O?Neill never knocked on Cloughie?s door again ? except for the time when he asked for a pay rise and was sufficiently bamboozled that, half-an-hour later, he staggered out having signed a contract for less than he was already getting!
I was privileged to be the warm-up man for Martin O?Neill last week, during which I spent a few minutes telling anecdotes about Cloughie and then revealing that as late as last summer he told me that Martin was the Anointed One in his eyes, the next great manager. Martin was visibly moved and next day, in his usual hectic schedule, rang me for a private chat in which he was still touchingly chuffed at what Cloughie had said to me. As usual, Martin?s ?quick word, Pat? stretched to a good 30 minutes.
Watching him hold the audience in thrall, enjoying his fluency and self-deprecating wit, it?s easy to grasp the sharp intelligence Martin brings to the job of football management. He studied law at university in Belfast, still retains an amazing interest in criminal show trials ? don?t get him started on the Yorkshire Ripper! ? and has a breadth of perspective rare in football. And he needs it now, more than ever. But he?s at heart a football man, a manager who makes players surpass themselves.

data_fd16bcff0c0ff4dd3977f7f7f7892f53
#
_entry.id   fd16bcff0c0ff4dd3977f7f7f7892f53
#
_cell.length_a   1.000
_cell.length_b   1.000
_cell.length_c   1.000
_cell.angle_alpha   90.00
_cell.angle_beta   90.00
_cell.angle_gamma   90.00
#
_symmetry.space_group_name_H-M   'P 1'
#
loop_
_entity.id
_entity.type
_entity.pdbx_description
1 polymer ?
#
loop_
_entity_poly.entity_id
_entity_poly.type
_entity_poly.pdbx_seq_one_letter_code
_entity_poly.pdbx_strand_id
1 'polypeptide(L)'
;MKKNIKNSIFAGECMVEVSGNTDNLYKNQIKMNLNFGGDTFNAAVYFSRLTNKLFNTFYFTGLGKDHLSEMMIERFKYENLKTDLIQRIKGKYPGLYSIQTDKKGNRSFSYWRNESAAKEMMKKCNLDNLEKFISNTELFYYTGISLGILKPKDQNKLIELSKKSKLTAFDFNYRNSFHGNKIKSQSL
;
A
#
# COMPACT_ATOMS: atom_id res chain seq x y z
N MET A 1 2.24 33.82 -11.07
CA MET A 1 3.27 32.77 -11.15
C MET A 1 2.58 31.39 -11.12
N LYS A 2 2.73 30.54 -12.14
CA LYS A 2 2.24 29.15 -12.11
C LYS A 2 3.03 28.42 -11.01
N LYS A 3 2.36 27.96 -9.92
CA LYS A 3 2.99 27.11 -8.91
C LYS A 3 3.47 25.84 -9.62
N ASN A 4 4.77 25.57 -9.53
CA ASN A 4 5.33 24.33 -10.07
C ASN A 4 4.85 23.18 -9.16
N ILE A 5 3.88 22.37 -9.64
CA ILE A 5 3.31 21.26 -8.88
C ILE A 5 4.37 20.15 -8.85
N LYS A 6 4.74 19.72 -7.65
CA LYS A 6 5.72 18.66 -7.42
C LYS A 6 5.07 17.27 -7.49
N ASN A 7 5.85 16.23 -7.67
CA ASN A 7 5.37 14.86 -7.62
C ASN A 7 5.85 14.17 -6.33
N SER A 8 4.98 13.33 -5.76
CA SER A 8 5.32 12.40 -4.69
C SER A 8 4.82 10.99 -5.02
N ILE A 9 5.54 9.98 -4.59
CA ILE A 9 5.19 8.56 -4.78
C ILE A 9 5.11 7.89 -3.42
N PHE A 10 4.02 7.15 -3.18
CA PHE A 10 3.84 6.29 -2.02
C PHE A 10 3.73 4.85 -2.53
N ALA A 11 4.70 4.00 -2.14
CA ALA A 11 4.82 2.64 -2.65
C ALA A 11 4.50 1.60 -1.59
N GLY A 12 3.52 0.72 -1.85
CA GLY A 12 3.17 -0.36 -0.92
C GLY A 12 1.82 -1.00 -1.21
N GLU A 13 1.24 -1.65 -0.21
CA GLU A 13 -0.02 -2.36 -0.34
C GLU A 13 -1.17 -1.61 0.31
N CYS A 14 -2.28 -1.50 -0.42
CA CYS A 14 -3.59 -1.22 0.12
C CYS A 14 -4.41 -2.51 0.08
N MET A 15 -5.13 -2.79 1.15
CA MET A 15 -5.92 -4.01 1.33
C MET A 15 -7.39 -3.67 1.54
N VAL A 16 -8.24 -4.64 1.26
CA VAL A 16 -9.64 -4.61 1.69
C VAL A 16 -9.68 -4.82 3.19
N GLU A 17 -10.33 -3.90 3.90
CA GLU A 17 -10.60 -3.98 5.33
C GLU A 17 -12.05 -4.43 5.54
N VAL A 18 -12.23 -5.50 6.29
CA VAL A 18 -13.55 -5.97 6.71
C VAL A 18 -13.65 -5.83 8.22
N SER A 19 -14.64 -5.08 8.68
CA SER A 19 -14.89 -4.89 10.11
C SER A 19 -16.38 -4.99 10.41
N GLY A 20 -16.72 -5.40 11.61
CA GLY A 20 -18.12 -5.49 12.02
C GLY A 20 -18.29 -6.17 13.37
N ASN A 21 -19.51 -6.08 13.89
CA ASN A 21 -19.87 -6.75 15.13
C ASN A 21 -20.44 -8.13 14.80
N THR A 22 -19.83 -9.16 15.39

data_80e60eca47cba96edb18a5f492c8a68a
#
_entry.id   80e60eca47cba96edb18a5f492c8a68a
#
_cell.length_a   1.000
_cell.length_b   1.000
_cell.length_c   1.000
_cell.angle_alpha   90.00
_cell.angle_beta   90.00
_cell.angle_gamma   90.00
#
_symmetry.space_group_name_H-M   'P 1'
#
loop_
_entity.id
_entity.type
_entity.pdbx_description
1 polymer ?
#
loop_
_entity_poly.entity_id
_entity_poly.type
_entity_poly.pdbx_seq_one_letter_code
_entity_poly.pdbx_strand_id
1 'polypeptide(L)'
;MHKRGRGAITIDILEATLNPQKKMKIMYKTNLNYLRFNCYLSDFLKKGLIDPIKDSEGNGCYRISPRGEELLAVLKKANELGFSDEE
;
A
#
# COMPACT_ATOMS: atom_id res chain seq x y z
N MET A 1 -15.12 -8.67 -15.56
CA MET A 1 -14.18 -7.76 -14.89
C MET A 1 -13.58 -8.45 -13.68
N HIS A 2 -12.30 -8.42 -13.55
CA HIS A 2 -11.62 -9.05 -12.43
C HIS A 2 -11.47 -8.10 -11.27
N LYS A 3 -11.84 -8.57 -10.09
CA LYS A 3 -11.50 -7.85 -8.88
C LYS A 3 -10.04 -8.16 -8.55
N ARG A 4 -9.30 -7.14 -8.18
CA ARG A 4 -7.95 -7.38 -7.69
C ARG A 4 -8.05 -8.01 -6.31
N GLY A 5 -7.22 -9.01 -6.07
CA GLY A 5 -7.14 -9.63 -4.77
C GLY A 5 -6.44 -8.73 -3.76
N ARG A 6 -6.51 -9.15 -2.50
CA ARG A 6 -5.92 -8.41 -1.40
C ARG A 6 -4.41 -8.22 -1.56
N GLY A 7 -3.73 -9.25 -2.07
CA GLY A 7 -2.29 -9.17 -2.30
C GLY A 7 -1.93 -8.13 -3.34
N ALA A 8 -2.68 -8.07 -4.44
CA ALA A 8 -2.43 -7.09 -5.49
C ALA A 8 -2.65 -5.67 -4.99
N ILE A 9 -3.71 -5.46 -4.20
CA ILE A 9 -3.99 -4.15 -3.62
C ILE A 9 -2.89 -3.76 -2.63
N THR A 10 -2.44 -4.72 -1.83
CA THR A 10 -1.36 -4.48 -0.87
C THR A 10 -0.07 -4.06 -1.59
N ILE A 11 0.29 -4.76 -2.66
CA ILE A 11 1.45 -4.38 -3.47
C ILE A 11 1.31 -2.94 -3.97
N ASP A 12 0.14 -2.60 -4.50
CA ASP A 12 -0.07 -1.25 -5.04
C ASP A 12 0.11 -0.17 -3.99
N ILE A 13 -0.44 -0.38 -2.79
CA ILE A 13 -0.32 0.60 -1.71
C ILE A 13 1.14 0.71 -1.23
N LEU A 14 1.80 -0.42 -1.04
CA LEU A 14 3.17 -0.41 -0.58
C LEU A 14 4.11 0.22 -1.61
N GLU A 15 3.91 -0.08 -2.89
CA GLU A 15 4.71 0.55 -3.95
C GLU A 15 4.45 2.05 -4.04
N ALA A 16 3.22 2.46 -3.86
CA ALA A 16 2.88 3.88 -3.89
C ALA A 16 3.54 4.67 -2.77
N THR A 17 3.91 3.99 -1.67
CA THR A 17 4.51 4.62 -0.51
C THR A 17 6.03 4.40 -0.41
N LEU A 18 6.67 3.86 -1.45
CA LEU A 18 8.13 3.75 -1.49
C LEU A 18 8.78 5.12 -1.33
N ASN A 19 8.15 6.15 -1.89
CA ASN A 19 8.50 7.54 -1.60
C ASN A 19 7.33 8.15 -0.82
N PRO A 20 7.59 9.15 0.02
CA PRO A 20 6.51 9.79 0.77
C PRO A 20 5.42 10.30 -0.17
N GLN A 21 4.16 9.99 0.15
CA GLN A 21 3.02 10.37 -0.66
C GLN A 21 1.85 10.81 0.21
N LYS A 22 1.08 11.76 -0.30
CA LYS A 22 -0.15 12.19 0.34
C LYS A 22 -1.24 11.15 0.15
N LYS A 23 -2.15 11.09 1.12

At the age of 53, he?s young enough to be ready for a great job. If Sir Alex Ferguson gives it away in the next year, Martin O?Neill will be the outstanding candidate.
Who knows? Martin might even manage to make Manchester United popular among neutrals.
Bacher's rebels still prosper
So Matt Maynard is to be Duncan Fletcher?s assistant in coaching England?s cricketers. Good bloke, Matt ? lively company, popular with the players and unlikely to be found tucked up in bed watching the video of the day?s play at ten o?clock at night.